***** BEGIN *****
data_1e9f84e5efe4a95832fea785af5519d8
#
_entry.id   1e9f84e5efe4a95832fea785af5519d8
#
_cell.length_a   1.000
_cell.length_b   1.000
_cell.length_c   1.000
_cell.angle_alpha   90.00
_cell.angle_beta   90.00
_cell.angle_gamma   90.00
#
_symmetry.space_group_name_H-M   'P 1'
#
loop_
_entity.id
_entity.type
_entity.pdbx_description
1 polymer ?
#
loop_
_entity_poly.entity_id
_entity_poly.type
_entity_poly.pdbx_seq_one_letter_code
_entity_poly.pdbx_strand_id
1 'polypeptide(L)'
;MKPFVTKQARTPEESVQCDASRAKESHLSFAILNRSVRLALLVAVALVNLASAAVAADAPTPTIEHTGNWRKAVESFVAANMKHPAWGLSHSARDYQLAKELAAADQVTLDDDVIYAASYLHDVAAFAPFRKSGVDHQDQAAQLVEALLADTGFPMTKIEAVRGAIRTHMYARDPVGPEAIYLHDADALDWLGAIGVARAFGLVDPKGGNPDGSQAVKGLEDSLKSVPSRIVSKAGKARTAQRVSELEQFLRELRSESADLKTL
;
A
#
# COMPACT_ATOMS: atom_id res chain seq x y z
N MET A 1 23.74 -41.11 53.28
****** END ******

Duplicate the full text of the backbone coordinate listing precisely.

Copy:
data_1e9f84e5efe4a95832fea785af5519d8
#
_entry.id   1e9f84e5efe4a95832fea785af5519d8
#
_cell.length_a   1.000
_cell.length_b   1.000
_cell.length_c   1.000
_cell.angle_alpha   90.00
_cell.angle_beta   90.00
_cell.angle_gamma   90.00
#
_symmetry.space_group_name_H-M   'P 1'
#
loop_
_entity.id
_entity.type
_entity.pdbx_description
1 polymer ?
#
loop_
_entity_poly.entity_id
_entity_poly.type
_entity_poly.pdbx_seq_one_letter_code
_entity_poly.pdbx_strand_id
1 'polypeptide(L)'
;MKPFVTKQARTPEESVQCDASRAKESHLSFAILNRSVRLALLVAVALVNLASAAVAADAPTPTIEHTGNWRKAVESFVAANMKHPAWGLSHSARDYQLAKELAAADQVTLDDDVIYAASYLHDVAAFAPFRKSGVDHQDQAAQLVEALLADTGFPMTKIEAVRGAIRTHMYARDPVGPEAIYLHDADALDWLGAIGVARAFGLVDPKGGNPDGSQAVKGLEDSLKSVPSRIVSKAGKARTAQRVSELEQFLRELRSESADLKTL
;
A
#
# COMPACT_ATOMS: atom_id res chain seq x y z
N MET A 1 23.74 -41.11 53.28